This is a repost from Forbes. 

Saturday, we broke the record for the longest government shutdown in history--now 23 days and counting -- which was set in 1995-96 when President Bill Clinton refused to accept Medicare premium hikes and program cuts proposed by a Republican-majority House and Senate, and the government shut down for 21 days. What are the chances of a settlement? You need a little bargaining theory to predict a deal. Deals are made when both sides are hurting and the "costs" of settling are less than the costs of a stalemate. If the President, for instance, feels the shutdown helps him, the shutdown will continue. Same thing about the Democrats. If there is significant gain from the shutdown to at least one party, the shutdown will drag on.

The shutdown's economic harm to us all may not be apparent but it is real. On Friday, 800,000 federal workers did not receive paychecks, even though many must keep working as a condition of their employment. Many federal contractors and their employees (including small businesses) also are not being paid.  Consumers are losing. Planning to travel?  Avoid Miami International Airport, where the shutdown-induced shortage of TSA workers caused a partial closing of a terminal.  Expect these air-travel problems to spread.  Last week I was coming back from the American Economics Association convention in Atlanta, and the unpaid TSA workers looked beleaguered or stoic or a mixture of both.  Two days ago they were angry and organized a protest against the shutdown. Will militancy spread?

So the largest and most direct losses from the shutdown are borne by lower-income and middle class federal workers, many of whom live paycheck to paycheck. The TSA militancy was clearly predictable.  The protest contradicts the claim of President Trump's economic adviser's,  Kevin Hassett, that furloughed workers are "better off" due to the shutdown because they didn't have to use up vacation days in December.  Next on the scale of intensity of losers are communities and businesses who depend on federal workers.

But the costs are beginning to add up as the shutdown supresses aggregate demand and increase input costs--we all are losing.  Government shutdowns can hurt the economy just like recessions. The Office of Management and Budget estimated the cost of 2013’s 16-day shutdown at between $2-6 billion of lost output (their mid-range estimate is .02% of GDP overall). Based on those estimates, a shutdown lasting into February could cause up to a .07% loss of GDP, similar to losses in a significant downturn. And as SP Global already noted last week, a  shutdown running into late January would cost the economy $6 billion in lost output--greater than the $5.7 billion Trump wants for the wall.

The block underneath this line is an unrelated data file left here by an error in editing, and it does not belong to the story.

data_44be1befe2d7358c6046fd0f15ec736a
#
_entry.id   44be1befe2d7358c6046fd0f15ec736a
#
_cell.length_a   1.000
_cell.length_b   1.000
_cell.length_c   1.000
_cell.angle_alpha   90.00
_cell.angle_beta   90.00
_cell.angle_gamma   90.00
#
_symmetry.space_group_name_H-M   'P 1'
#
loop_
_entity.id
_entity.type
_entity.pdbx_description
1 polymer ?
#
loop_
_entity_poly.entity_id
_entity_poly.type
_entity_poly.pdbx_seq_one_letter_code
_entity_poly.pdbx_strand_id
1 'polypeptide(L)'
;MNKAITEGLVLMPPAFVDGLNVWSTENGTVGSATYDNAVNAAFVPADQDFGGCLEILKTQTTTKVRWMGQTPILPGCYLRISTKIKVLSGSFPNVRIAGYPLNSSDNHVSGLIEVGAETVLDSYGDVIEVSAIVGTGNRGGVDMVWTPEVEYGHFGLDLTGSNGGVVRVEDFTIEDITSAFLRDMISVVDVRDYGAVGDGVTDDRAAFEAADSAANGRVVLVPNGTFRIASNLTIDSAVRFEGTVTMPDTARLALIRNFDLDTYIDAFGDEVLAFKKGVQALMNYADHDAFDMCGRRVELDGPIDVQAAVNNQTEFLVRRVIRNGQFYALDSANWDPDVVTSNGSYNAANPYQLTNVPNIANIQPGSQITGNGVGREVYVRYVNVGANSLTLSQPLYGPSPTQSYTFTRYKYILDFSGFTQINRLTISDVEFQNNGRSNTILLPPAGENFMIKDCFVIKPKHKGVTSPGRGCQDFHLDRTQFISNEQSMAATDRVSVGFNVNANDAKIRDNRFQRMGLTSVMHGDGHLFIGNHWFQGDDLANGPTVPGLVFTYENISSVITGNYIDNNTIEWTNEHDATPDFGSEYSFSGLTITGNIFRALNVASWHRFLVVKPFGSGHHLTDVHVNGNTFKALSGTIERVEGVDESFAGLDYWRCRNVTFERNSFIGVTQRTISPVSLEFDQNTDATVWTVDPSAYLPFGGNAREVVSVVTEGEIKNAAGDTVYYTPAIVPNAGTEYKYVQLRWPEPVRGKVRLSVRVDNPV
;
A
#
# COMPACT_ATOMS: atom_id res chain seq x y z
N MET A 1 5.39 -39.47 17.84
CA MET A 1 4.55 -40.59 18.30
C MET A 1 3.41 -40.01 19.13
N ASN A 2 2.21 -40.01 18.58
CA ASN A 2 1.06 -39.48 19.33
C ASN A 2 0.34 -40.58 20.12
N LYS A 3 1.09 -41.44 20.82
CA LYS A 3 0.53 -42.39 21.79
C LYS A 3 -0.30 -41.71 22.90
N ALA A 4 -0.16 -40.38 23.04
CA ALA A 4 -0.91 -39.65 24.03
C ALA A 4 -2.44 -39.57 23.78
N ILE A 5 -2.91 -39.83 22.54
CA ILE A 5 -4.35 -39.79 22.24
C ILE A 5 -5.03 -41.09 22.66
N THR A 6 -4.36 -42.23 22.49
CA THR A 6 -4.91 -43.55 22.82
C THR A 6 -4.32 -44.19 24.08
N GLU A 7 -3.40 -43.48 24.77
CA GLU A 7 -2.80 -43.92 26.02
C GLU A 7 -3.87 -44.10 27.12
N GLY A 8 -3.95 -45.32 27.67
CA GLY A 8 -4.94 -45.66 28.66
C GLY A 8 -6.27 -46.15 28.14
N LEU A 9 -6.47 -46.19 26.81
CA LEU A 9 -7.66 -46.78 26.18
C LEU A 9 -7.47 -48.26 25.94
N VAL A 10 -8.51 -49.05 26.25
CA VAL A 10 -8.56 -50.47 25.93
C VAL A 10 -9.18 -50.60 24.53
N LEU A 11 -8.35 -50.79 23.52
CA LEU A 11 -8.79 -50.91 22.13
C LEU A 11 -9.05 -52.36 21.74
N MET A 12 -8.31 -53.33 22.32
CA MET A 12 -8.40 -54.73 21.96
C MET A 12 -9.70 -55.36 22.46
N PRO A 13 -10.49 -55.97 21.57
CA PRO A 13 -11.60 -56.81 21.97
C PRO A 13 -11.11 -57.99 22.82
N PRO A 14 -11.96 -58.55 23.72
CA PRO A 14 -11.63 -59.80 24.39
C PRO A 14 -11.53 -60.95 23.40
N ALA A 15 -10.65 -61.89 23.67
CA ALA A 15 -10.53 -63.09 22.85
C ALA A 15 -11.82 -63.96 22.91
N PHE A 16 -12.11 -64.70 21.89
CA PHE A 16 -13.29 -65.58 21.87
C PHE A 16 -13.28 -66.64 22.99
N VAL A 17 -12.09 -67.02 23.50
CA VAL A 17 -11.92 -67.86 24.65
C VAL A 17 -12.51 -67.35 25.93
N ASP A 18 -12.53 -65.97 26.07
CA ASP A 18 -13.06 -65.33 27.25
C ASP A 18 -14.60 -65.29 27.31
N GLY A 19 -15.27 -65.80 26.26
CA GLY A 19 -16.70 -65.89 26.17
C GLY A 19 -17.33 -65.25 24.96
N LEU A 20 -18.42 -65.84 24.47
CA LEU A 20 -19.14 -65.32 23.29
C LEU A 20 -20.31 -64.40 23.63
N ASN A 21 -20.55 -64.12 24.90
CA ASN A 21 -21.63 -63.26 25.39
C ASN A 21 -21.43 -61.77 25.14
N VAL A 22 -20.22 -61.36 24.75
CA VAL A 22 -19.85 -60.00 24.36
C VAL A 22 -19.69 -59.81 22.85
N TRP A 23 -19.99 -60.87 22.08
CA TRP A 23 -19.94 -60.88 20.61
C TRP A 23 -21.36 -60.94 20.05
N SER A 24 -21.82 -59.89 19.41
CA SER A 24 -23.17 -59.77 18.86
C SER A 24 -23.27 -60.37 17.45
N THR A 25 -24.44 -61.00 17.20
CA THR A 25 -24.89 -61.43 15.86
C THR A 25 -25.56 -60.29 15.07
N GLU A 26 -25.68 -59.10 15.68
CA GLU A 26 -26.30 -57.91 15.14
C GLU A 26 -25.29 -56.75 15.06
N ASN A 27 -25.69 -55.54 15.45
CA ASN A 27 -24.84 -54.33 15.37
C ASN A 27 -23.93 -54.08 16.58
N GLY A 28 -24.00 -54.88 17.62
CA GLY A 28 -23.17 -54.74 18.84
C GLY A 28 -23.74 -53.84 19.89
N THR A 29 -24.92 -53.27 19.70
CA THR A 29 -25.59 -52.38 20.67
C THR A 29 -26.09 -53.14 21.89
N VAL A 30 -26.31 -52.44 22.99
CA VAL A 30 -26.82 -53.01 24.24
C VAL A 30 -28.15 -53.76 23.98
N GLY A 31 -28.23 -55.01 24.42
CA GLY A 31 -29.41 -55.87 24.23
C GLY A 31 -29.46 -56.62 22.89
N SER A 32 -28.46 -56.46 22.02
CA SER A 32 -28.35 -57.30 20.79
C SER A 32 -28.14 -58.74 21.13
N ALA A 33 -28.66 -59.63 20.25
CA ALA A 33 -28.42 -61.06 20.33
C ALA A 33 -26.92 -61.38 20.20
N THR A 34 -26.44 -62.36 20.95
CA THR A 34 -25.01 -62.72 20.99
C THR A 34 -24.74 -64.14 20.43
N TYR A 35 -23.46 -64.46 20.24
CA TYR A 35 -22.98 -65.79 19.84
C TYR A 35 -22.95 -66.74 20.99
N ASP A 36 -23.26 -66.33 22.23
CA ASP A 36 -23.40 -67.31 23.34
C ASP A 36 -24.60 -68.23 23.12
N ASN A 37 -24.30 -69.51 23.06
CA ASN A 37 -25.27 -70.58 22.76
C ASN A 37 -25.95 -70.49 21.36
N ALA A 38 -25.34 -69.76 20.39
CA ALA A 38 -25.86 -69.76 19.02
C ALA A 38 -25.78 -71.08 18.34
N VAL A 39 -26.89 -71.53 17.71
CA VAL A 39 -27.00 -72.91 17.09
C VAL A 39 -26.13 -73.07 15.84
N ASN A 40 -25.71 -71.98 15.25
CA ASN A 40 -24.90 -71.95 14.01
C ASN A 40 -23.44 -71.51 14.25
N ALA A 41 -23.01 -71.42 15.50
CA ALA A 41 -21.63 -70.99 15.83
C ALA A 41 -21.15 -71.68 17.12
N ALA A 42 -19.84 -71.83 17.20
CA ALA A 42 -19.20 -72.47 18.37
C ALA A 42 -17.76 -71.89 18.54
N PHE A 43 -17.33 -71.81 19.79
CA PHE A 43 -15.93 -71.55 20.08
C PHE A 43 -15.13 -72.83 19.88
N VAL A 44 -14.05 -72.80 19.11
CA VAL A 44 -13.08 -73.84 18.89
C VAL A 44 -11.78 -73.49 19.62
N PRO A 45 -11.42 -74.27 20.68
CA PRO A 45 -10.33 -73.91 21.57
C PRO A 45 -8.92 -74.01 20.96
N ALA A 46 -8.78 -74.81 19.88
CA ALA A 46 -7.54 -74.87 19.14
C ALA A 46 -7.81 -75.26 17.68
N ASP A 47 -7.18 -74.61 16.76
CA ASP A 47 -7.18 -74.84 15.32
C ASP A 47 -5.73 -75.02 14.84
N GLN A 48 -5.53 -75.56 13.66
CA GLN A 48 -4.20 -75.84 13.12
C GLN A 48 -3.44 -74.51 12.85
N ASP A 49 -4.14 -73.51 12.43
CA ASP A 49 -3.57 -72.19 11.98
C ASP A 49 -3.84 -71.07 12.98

Will political parties stop the shutdown? The answer is not while Republicans benefit from the public's frustration with government. 

There is good historical and on-the-record evidence on how the President and Republicans may be perceiving gains and losses from the shutdown.  The government shutdown could be part of their long-term government slowdown. Government dysfunction causes the public to lose faith in government. And, the Republicans are on record as the anti-government party.

Exhibit A: President Trump  took ownership of  the looming shutdown  saying “I am proud to shut down the government for border security” suggesting he perceives the stalement is to his advantage.  Just like Bill Clinton held fast to preventing Medicare cuts.

Yet the wall remains Trump's bottom line while public support for it falls. A new NPR/Ipsos poll reports  70% of Americans think the shutdown will hurt the economy, and 71% want Congress to reopen the government while negotiations keep going.  Trump sees the same polls we do. So his holding fast suggests he gains something else besides the wall by not settling. He and the Senate Republicans who are backing the President might be gaining a long-term advantage as the shutdown becomes an extension of historic pressure by Republicans to, in their own words and actions, weaken support for government.  

Exhibit B: In 1990, the then-leader of the Republican party Newt Gingrich urged Republicans in Congress to be "divisive, combative, and disruptive."  Political scientist Thomas Mann describes the Gringrich-led process:  “Gradually, it went from legislating, to the weaponization of legislating, to the permanent campaign, to the permanent war." 

The Trump Administration is the logical heir to this double-decade effort by his party to weaken government's effectiveness.  The administration has not nominated senior-level staff for government agencies to go through normal Congressional confirmation processes.  Trump often prefers to put temporary appointees into the jobs or leave key offices unfilled.

Bottom line: A lasting effect of this government shutdown and the ongoing government slowdown is further eroding respect for the federal government’s reliability. For example, the Republican party has always sought to weaken Social Security. Last year the administration accelerated shuttering Social Security offices (just when demographics mean service demand is up), reducing service and responsiveness. Mark Miller summarizes the historical erosion of Social Security services in a November New York Times article.  And the erosion continues--when SSA workers come back to work they won't get any raises.

The President and Republican leaders in the Senate may perceive the shutdown helps them win the long game against government and the destabilizing and shrinking of the economy is worth it.  But we all are paying a recession - like cost from the shutdown.